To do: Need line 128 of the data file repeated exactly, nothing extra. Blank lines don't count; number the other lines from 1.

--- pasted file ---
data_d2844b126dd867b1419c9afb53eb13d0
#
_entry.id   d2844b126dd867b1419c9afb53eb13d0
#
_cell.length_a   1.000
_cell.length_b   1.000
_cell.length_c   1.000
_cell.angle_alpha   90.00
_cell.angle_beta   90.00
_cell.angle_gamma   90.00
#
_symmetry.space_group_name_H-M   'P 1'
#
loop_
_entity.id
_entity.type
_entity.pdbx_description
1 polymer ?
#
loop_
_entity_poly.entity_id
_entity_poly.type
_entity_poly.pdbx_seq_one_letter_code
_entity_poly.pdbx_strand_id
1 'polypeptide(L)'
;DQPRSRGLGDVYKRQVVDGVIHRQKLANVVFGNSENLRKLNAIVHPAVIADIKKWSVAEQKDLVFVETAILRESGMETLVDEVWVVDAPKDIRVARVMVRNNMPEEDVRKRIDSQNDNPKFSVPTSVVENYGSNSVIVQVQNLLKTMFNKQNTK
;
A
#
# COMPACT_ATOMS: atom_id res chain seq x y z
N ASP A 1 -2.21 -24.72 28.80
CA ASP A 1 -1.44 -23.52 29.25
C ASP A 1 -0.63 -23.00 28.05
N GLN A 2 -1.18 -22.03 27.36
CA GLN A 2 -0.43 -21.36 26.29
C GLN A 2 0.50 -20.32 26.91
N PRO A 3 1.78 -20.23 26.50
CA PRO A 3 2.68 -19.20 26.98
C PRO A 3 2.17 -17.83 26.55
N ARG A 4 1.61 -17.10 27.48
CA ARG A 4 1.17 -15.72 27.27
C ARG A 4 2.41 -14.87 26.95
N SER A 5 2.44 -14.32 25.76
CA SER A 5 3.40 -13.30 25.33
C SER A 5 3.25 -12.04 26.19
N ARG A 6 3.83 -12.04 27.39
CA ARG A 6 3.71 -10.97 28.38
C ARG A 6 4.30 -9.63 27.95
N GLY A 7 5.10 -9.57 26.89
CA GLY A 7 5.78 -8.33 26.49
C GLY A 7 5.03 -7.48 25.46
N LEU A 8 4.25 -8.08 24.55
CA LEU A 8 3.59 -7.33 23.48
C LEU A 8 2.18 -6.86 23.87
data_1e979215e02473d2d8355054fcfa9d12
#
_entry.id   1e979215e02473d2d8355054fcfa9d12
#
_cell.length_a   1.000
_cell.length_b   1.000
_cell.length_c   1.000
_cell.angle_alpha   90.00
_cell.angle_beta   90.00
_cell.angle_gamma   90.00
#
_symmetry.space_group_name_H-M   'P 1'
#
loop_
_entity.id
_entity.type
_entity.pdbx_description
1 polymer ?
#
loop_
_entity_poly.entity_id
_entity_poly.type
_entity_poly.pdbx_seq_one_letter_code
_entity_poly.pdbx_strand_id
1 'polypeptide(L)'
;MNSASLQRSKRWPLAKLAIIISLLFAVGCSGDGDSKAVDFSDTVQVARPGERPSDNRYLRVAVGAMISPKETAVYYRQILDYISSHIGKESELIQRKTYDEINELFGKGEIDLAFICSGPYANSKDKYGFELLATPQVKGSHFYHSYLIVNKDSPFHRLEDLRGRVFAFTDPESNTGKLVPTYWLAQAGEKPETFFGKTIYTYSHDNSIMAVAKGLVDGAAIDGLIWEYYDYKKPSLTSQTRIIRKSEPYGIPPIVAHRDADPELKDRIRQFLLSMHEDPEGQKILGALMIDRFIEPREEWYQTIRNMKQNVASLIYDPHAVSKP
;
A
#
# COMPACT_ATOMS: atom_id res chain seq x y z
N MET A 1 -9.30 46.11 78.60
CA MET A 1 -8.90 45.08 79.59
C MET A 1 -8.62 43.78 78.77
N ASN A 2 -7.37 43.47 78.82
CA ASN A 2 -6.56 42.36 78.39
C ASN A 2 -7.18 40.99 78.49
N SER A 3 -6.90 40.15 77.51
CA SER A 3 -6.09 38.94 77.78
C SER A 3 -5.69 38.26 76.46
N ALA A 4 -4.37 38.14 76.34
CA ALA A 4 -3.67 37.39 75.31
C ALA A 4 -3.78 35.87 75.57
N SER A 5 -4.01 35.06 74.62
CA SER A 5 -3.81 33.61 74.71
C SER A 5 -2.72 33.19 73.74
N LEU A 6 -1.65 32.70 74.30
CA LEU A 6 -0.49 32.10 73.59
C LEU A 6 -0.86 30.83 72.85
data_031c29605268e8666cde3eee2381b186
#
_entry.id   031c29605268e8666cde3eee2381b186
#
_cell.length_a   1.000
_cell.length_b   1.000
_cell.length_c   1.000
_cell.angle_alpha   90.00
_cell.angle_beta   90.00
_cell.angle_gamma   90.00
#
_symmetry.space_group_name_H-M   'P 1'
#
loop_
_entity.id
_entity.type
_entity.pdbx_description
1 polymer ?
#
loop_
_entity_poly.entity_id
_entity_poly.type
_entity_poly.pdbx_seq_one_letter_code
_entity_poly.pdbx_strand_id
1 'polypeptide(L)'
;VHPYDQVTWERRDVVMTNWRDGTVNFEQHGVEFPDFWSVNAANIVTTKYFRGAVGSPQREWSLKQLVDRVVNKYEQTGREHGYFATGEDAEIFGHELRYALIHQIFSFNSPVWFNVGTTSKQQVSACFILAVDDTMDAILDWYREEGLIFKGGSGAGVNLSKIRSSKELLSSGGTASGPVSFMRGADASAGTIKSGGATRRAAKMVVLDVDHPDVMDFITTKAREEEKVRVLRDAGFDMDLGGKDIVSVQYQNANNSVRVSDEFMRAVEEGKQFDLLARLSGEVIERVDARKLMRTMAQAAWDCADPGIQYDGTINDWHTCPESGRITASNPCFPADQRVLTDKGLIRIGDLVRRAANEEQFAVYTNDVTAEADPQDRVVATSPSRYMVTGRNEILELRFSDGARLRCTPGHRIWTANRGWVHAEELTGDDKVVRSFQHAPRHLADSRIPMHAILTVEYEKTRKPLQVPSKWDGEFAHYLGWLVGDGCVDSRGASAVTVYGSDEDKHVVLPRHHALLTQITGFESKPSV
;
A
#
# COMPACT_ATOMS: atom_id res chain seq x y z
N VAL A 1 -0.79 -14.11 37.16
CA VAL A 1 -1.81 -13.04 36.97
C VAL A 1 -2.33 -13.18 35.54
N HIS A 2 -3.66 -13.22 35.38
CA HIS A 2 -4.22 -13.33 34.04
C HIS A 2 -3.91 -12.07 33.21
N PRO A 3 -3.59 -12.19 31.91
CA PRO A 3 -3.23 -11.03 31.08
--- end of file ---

;VHPYDQVTWERRDVVMTNWRDGTVNFEQHGVEFPDFWSVNAANIVTTKYFRGAVGSPQREWSLKQLVDRVVNKYEQTGREHGYFATGEDAEIFGHELRYALIHQIFSFNSPVWFNVGTTSKQQVSACFILAVDDTMDAILDWYREEGLIFKGGSGAGVNLSKIRSSKELLSSGGTASGPVSFMRGADASAGTIKSGGATRRAAKMVVLDVDHPDVMDFITTKAREEEKVRVLRDAGFDMDLGGKDIVSVQYQNANNSVRVSDEFMRAVEEGKQFDLLARLSGEVIERVDARKLMRTMAQAAWDCADPGIQYDGTINDWHTCPESGRITASNPCFPADQRVLTDKGLIRIGDLVRRAANEEQFAVYTNDVTAEADPQDRVVATSPSRYMVTGRNEILELRFSDGARLRCTPGHRIWTANRGWVHAEELTGDDKVVRSFQHAPRHLADSRIPMHAILTVEYEKTRKPLQVPSKWDGEFAHYLGWLVGDGCVDSRGASAVTVYGSDEDKHVVLPRHHALLTQITGFESKPSV